To keep this system functioning at its full potential, the filter and the SODIS bottles must be kept in good condition.

The following must be kept in mind while using the system.

  1. Scratched or damaged PET bottles must be replaced as they greatly reduced the amount of UV radiation passed into the water.

  2. As the filter slows down over time with clogging, it must be taken apart, the sand should be rinsed thoroughly, and the grass should be replaced. Filter maintenance should be done as needed.

  3. System should be upgraded as outlined above when material availability allows.

Limitations[edit | edit source]

It must be stressed that this water treatment method has some serious limitations. Although SODIS is highly effective against most harmful water micro organisms, it cannot be guaranteed 100% reliable, especially if the method is not properly followed, or if a plastic is used which cannot transmit UVA radiation.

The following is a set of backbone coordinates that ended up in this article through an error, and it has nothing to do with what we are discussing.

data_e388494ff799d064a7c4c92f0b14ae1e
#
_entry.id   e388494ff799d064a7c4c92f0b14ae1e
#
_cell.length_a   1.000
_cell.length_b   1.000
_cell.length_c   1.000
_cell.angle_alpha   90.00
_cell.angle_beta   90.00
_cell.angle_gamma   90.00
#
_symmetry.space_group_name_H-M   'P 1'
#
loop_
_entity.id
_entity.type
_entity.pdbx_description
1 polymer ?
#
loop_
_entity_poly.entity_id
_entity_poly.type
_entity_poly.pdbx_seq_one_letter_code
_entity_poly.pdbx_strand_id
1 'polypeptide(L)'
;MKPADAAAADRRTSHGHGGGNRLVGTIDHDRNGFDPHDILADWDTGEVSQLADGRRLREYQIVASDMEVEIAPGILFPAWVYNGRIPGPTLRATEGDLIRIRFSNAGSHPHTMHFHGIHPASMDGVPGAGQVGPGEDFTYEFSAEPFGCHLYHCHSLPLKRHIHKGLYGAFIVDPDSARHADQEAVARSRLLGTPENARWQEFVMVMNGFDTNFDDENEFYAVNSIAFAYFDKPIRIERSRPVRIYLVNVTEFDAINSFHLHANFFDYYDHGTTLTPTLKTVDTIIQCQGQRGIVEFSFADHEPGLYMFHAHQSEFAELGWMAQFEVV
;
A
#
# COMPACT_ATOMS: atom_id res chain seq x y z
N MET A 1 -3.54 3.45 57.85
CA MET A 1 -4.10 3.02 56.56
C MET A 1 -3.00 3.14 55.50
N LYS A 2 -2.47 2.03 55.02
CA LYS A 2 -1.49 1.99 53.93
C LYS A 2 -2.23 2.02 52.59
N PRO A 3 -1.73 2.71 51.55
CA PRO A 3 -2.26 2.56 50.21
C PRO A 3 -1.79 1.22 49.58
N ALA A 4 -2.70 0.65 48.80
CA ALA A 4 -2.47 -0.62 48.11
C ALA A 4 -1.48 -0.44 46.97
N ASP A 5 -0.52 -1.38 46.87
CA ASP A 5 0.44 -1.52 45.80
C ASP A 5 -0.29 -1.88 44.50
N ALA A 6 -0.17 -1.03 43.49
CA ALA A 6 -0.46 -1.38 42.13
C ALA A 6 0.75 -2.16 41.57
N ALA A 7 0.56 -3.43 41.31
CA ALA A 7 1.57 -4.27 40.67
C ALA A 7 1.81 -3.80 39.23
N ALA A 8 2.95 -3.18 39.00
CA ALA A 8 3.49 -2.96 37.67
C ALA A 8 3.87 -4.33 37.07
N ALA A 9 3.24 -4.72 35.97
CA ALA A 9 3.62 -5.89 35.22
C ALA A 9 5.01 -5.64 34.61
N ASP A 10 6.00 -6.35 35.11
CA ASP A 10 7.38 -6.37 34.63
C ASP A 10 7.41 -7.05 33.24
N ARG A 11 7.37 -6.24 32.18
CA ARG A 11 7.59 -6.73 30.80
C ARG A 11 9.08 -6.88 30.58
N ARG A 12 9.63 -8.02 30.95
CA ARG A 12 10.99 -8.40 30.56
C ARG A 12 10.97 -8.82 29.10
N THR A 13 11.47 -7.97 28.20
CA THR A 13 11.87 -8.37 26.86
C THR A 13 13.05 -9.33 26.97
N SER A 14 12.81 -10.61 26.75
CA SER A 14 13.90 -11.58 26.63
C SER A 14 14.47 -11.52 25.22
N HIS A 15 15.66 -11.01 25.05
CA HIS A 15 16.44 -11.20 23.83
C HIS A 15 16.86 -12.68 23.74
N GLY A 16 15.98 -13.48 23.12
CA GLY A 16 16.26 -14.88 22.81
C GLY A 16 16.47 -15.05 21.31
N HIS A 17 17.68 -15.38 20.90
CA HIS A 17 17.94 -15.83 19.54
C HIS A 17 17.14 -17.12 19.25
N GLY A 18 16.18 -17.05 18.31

Secondly, SODIS is not effective against heavy metal or chemical pollutants found in water. In areas where there is known chemical contamination of the water, other filtering methods should be used.

References[edit | edit source]

See also[edit | edit source]

FA info icon.svg Angle down icon.svg Page data
Part of Mech425
Keywords engineering, appropriate technology, water purification
Authors Mike Saunders
License CC-BY-SA-3.0
Organizations Queen's University
Language English (en)
Related 0 subpages, 5 pages link here
Aliases UV Water Purification
Impact 581 page views
Created April 5, 2010 by Mike Saunders
Modified February 28, 2024 by Felipe Schenone